|Publication number||US6412801 B1|
|Application number||US 09/702,867|
|Publication date||Jul 2, 2002|
|Filing date||Nov 1, 2000|
|Priority date||Nov 1, 2000|
|Also published as||WO2002037018A2, WO2002037018A3, WO2002037018A9|
|Publication number||09702867, 702867, US 6412801 B1, US 6412801B1, US-B1-6412801, US6412801 B1, US6412801B1|
|Inventors||John I. Izuchukwu, Stan A. Sanders|
|Original Assignee||Mallinckrodt Inc.|
|Export Citation||BiBTeX, EndNote, RefMan|
|Patent Citations (43), Referenced by (19), Classifications (65), Legal Events (7)|
|External Links: USPTO, USPTO Assignment, Espacenet|
The present invention is directed to a wheelchair incorporating a container system for pressurized fluids that is lightweight and flexible.
There are many applications for a portable supply of fluid under pressure. For example, SCUBA divers and firefighters use portable, pressurized oxygen supplies. Commercial aircraft employ emergency oxygen delivery systems that are used during sudden and unexpected cabin depressurization. Military aircraft typically require supplemental oxygen supply systems as well. Such systems are supplied by portable pressurized canisters. In the medical field, gas delivery systems are provided to administer medicinal gas, such as oxygen, to a patient undergoing respiratory therapy. Supplemental oxygen delivery systems are used by patients that benefit from receiving and breathing oxygen from an oxygen supply source to supplement atmospheric oxygen breathed by the patient. Not uncommonly, patients in need of respiratory therapy are also confined to a wheelchair, or other wheeled personal transport device. For such requirements, a compact, portable supplemental oxygen delivery system is useful in a wide variety of contexts, including hospital, home care, and ambulatory settings.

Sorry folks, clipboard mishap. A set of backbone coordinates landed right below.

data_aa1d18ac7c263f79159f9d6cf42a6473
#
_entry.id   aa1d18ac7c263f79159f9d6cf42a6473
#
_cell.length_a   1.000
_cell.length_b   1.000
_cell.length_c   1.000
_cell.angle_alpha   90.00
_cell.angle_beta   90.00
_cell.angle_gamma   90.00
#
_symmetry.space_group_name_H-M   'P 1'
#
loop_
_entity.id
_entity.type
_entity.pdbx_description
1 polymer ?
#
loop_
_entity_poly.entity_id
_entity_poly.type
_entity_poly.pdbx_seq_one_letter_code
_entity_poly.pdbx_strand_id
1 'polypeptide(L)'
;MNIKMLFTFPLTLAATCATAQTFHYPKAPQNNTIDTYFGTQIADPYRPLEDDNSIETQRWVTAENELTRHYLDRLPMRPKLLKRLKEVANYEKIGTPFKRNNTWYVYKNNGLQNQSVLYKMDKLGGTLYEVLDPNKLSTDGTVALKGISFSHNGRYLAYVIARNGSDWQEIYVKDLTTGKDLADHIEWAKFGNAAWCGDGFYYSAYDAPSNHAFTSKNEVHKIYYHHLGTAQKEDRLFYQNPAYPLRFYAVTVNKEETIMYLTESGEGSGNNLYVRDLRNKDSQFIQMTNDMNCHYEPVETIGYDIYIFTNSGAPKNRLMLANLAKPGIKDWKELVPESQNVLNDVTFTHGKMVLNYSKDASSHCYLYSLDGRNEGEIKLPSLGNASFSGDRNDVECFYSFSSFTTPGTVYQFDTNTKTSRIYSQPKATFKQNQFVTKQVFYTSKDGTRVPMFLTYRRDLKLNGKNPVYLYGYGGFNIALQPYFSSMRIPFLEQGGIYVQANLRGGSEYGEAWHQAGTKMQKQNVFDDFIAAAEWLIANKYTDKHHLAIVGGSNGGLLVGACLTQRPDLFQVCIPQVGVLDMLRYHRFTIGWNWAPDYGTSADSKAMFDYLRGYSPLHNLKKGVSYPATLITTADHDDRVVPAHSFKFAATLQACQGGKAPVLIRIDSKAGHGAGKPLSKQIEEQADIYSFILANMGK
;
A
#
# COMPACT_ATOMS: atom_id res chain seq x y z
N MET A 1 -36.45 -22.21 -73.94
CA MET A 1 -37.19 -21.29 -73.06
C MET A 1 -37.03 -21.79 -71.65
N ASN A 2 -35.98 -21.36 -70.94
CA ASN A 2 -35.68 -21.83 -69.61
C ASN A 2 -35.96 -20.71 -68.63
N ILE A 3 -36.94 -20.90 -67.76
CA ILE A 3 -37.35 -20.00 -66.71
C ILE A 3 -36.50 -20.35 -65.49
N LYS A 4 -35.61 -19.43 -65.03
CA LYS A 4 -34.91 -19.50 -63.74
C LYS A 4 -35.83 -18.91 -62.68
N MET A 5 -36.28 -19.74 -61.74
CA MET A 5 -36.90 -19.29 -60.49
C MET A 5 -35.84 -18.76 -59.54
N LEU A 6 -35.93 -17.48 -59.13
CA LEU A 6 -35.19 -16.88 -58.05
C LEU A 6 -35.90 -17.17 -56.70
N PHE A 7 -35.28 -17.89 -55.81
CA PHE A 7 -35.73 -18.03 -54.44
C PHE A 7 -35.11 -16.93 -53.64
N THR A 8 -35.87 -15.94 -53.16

High-pressure supplemental oxygen delivery systems typically include a cylinder or tank containing oxygen gas at a pressure of up to 3,000 psi. A pressure regulator is used in a high-pressure oxygen delivery system to “step down” the pressure of oxygen gas to a lower pressure (e.g., 20 to 50 psi) suitable for use in an oxygen delivery apparatus used by a person breathing the supplemental oxygen.
In supplemental oxygen delivery systems, and in other applications employing portable supplies of pressurized gas, containers used for the storage and use of compressed fluids, and particularly gases, generally take the form of cylindrical metal bottles that may be wound with reinforcing materials to withstand high fluid pressures. Such storage containers are expensive to manufacture, inherently heavy, bulky, inflexible, and prone to violent and explosive fragmentation upon rupture. Mounting such containers to a wheelchair so as to provide the wheelchair patient with an portable supply of oxygen can add significant undesired weight and bulk to the wheelchair, thereby further taxing the means by which the wheelchair is propelled, whether by a motor, an assistant, or the wheelchair patient.
Container systems made from lightweight synthetic materials have been proposed. Scholley, in U.S. Pat. Nos. 4,932,403; 5,036,845; and 5,127,399, describes a flexible and portable container for compressed gases which comprises a series of elongated, substantially cylindrical chambers arranged in a parallel configuration and interconnected by narrow, bent conduits and attached to the back of a vest that can be worn by a person. The container includes a liner, which may be formed of a synthetic material such as nylon, polyethylene, polypropylene, polyurethane, tetrafluoroethylene, or polyester. The liner is covered with a high-strength reinforcing fiber, such as a high-strength braid or winding of a reinforcing material such as KEVLAR® aramid fiber, and a protective coating of a material such as polyurethane, covers the reinforcing fiber.
The design described in the Scholley patents suffers a number of shortcomings which makes it impractical for use as a container for fluids stored at the pressure levels typically seen in portable fluid delivery systems such as SCUBA gear, firefighter's oxygen systems, emergency oxygen systems, and medicinal oxygen systems. The elongated, generally cylindrical shape of the separate storage chambers does not provide an effective structure for containing highly-pressurized fluids. Moreover, such large containers cannot be easily incorporated onto a wheelchair. Also, the relatively large volume of the storage sections creates an unsafe system subject to possible violent rupture due to the kinetic energy of the relatively large volume of pressurized fluid stored in each chamber.